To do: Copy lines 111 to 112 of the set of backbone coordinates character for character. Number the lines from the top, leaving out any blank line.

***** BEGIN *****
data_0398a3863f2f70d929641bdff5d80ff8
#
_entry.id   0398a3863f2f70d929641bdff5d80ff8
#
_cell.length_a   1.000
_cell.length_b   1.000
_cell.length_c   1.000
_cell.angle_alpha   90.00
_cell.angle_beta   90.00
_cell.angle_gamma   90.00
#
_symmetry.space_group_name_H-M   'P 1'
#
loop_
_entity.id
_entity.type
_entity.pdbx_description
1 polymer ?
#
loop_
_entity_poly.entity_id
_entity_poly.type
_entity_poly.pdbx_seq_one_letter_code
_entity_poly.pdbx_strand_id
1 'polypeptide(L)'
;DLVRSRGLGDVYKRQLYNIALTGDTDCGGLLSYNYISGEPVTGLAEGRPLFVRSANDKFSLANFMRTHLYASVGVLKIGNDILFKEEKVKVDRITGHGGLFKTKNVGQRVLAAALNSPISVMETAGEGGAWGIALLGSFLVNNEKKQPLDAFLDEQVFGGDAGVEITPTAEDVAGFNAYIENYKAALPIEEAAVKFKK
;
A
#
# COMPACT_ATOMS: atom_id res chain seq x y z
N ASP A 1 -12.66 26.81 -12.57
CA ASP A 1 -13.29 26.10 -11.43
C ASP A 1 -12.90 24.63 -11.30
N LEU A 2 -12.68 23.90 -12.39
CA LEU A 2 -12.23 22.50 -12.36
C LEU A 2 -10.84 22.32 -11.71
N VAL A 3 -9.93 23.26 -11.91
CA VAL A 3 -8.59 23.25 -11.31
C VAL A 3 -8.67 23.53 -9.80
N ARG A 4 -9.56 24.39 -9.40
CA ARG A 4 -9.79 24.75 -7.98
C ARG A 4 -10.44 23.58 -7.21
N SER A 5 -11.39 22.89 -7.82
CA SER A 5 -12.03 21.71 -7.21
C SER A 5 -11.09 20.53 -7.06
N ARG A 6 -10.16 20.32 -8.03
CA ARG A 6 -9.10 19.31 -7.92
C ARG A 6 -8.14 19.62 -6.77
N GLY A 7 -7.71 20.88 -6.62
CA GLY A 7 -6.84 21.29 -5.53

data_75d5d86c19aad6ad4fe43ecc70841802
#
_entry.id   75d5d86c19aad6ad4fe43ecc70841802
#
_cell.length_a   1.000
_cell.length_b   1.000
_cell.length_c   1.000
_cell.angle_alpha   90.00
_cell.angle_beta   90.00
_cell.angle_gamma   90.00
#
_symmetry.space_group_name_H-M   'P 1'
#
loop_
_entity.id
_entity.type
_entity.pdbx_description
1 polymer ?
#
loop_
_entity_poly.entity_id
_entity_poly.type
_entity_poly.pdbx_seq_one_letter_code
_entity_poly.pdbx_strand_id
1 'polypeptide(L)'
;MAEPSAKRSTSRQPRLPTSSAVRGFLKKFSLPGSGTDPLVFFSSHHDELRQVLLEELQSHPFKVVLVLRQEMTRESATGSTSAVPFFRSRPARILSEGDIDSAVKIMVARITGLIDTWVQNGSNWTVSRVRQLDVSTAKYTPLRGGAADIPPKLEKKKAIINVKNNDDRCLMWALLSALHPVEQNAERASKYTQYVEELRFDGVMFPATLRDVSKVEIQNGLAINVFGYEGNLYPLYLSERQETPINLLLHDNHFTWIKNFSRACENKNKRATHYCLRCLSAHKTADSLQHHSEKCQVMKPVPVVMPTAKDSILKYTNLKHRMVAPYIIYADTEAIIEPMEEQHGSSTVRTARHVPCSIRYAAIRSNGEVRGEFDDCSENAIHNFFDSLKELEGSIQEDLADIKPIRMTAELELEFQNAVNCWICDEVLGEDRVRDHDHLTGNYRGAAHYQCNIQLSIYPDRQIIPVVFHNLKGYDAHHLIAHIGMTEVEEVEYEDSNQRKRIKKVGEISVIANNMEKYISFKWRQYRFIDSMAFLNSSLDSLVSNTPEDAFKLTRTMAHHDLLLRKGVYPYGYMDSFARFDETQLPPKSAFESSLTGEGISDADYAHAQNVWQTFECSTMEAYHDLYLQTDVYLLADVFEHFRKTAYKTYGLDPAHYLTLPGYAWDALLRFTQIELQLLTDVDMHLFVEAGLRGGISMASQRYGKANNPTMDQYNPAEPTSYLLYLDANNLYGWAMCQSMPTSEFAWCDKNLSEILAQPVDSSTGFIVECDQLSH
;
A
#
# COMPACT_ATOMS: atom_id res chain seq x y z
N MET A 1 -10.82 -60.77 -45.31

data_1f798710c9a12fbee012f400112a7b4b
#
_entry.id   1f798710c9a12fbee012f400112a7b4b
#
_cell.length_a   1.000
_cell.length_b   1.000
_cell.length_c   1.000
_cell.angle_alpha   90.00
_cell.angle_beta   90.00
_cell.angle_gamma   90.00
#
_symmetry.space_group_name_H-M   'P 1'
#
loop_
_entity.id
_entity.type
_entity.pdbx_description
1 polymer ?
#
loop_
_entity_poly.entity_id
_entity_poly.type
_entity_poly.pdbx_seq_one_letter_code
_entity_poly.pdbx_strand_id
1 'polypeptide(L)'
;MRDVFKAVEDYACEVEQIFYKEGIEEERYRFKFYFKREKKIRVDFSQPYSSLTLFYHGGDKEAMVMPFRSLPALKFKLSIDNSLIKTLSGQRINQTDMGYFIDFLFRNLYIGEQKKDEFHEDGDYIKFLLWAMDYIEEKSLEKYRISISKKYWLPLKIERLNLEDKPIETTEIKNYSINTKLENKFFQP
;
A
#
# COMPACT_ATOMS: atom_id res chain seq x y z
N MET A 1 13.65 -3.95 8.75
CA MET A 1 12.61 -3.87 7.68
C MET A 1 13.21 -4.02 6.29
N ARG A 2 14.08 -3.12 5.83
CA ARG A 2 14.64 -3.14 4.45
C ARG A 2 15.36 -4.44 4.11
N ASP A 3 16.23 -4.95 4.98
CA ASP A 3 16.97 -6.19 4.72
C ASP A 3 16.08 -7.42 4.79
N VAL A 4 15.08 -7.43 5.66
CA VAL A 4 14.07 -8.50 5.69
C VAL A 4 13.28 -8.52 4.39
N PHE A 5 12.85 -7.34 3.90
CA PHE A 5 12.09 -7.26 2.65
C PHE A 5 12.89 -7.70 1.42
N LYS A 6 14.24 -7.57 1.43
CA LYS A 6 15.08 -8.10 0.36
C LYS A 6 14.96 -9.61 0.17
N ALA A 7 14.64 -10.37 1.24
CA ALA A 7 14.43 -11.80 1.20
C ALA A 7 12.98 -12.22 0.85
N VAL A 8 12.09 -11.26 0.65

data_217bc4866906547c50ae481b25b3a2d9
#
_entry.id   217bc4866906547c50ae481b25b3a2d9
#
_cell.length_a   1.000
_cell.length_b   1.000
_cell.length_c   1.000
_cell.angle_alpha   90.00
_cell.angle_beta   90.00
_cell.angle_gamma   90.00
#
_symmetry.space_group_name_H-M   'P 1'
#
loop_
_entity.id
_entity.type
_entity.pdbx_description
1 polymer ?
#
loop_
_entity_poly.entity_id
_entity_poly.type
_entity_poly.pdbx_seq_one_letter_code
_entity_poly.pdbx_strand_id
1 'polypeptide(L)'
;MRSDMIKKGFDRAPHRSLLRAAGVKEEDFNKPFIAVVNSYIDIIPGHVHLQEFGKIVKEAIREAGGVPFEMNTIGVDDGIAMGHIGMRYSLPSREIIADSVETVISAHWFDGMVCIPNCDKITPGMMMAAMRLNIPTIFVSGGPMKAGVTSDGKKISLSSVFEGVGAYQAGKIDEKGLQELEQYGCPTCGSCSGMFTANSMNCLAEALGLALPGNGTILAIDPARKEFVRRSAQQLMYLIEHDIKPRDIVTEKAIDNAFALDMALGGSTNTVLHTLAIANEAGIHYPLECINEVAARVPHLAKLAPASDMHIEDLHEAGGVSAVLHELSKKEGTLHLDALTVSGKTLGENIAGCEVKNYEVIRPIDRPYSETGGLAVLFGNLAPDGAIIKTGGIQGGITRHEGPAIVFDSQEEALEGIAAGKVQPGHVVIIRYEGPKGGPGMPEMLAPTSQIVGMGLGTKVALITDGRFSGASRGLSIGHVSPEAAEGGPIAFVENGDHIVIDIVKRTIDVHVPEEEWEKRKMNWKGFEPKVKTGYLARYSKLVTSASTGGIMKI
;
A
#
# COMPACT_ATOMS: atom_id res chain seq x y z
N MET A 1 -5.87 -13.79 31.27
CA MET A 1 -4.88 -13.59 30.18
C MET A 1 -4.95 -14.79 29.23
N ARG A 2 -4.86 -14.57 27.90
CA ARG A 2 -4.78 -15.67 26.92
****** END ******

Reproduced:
# COMPACT_ATOMS: atom_id res chain seq x y z
N MET A 1 13.65 -3.95 8.75